Thirty-five years of working with civil commitment statutes

Joseph D. Bloom

Research output: Contribution to journalReview articlepeer-review

15 Scopus citations


This commentary reflects my 35 years of working with civil commitment statutes, first in Alaska, then in Oregon, and on various committees on the national level. Coming from a background in community and public psychiatry, I have always considered civil commitment to be the most important forensic mental health statute, as the commitment process in any state greatly influences the lives of many severely mentally ill individuals. Over the course of the past 35 years, many changes have occurred in civil commitment law, resulting in the gradual de-emphasis of the importance of these statutes. The ability of clinicians to use these statutes effectively has diminished. Herein, I review some of the areas of conceptual and practical problems related to the use of these statutes and, in effect, make a plea for a re-examination of the importance of civil commitment and for an attempt to fix some of the problems that have led to the loss of effective and rational civil commitment laws.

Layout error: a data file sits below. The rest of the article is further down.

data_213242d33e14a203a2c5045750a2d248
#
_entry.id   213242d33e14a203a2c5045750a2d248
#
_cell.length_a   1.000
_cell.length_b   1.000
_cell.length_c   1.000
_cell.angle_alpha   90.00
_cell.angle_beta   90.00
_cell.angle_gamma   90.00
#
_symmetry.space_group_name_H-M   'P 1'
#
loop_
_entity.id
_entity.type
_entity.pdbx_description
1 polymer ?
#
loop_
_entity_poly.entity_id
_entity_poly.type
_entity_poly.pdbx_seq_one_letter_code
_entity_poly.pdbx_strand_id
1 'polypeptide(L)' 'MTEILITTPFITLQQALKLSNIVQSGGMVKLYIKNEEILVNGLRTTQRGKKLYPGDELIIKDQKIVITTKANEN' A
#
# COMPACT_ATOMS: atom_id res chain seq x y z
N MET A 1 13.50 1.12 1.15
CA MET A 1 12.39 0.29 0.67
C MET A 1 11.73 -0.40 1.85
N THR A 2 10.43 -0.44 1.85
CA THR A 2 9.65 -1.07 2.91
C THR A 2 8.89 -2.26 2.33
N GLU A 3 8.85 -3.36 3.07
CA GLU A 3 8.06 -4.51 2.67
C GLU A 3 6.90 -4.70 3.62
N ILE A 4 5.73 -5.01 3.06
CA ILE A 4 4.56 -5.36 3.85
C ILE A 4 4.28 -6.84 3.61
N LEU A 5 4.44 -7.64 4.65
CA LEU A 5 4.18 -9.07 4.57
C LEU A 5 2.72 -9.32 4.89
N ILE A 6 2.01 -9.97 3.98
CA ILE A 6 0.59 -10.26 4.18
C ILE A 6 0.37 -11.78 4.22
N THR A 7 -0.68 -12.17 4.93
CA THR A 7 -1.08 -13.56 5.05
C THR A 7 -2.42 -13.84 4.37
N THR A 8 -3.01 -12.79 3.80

Original languageEnglish (US)
Pages (from-to)430-439
Number of pages10
JournalJournal of the American Academy of Psychiatry and the Law
Issue number4
StatePublished - 2004
Externally publishedYes

ASJC Scopus subject areas

  • Pathology and Forensic Medicine
  • Psychiatry and Mental health


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